Revision [5018]

This is an old revision of Debianization made by tgp1994 on 2010-01-17 22:06:31.



"Debianization" is my coined term for debianizing, or installing lots of debian packages, onto puppy. I don't have any specific reason for doing this, other than research and trying to build puppy up to a debian distro. I have encountered many problems along the way, so if you find one that is not addressed in here, please visit this topic and post about it.

Warning! This is a guide I have not spent very much time on. The actual success of "debianizing" puppy may vary, and I haven't even gotten very far yet. DO NOT try this on a puppy save that you want to keep, or if you do actually want to try this on a valuable puppy save, then BACK IT UP. You have been warned.


From ISO to hard drive

Starting at the very beginning here, I'm assuming that you have just downloaded the puppy ISO from this link. I myself will be installing it into VMWare Workstation 7, but the general procedure, once inside, will be the same.

NOTE: I know that installing puppy to the hard drive defeats the general purpose of puppy, but as far as my knowledge of how puppy works goes, it will be the only way for this to work.

1. Install/Boot puppy
1a. Open VMWare, make a new Virtual Machine, select the puppy image as the CDROM drive, and boot.
1b. Get an ISO burning program, find a blank CD, and burn puppy to it. Reboot, boot from cd.
2. Go to Menu> Setup> Puppy universal installer, and select Internal (IDE or SATA) hard drive.
a. Continue through the steps for partitioning your hard drive and installing puppy to it.
3. Reboot, this time booting from the hard drive. It is not necessary to save the current session.
4. Go to Menu> Setup> Wizard Wizard, then click Connect to Internet or Intranet...
a. For most of you, you should click Internet by network or wireless LAN...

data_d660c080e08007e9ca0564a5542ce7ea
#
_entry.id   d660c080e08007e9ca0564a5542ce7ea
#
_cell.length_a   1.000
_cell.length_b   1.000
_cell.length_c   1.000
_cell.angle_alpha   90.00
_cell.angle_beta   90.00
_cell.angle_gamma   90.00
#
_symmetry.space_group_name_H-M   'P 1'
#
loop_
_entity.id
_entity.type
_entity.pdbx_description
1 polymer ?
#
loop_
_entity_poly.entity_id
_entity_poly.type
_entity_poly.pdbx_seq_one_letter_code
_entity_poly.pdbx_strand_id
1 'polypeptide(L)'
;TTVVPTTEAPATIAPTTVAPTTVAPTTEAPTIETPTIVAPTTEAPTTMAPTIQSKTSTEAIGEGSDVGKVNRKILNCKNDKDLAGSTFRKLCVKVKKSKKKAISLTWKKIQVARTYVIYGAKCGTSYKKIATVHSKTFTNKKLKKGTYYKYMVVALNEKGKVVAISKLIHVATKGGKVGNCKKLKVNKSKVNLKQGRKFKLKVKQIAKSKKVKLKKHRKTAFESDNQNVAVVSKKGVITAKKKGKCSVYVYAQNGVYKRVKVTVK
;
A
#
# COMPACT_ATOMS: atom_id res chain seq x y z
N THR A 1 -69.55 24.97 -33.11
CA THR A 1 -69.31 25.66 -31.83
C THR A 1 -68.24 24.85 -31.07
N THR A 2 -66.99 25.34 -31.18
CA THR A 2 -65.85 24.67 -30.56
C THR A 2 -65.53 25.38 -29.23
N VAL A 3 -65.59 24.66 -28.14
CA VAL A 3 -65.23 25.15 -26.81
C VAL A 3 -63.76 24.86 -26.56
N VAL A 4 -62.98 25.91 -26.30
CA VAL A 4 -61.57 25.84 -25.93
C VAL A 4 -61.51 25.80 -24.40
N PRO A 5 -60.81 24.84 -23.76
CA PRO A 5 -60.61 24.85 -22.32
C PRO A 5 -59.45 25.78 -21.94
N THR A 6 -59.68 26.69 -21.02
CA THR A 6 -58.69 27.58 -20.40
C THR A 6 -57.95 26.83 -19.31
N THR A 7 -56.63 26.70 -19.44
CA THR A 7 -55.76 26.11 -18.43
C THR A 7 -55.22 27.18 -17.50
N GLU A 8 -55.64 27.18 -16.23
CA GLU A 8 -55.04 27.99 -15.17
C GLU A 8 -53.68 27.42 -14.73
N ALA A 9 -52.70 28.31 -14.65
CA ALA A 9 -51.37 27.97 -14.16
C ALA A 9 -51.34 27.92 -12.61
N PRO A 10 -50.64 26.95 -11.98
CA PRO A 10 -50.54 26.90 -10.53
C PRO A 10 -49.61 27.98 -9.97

b. The rest of the network setup should be self explanitory.
5. Navigate to this link and download dpkg from the mirror closest to you. Save it to the root hd.
6. Right click> file *> open with> Pupzip. Then extract all files to the root of your hd.
7. Open rxvt, and type dpkg.
a. You should now see it begin with "dpkg: need an action option". If you see this, you may pat yourself on the back. Otherwise, take a few steps back and repeat.
8. Now we can get to work. Navigate to this link, and save the package to the root again.
9. Repeat step 6 on this package.
10. Open rxvt again in case you closed and, and type apt-get. If you get something other than "command not found", you can pat yourself on the back again.
11. Now for something simple. Make a blank file in the path /var/lib/dpkg/, and name that file "status". (So it should be /var/lib/dpkg/status).
a. Also, create another blank file in /var/lib/dpkg/ titled "available".
12. Create another file, this time in the path /etc/apt/, and name it sources.list. Add the following to it:

deb lenny main contrib non-free
deb lenny/updates main contrib non-free

13. In rxvt, type apt-get update. You should see lots of links pop up, then the prompt come back. (NOTE: This may take a minute. Let it do its thing. If you get a few errors mentioning a keyring, you can ignore those.)
14. Now for a dependency. Navigate to this link and download libc6, save to the root. Do the usual, like you've always done with the previous .deb packages.
15. To begin with, apt and dpkg have no idea they are installed. They rely on their databases, rather than the file system its self. So to resolve any outstanding dependencies, type apt-get install dpkg.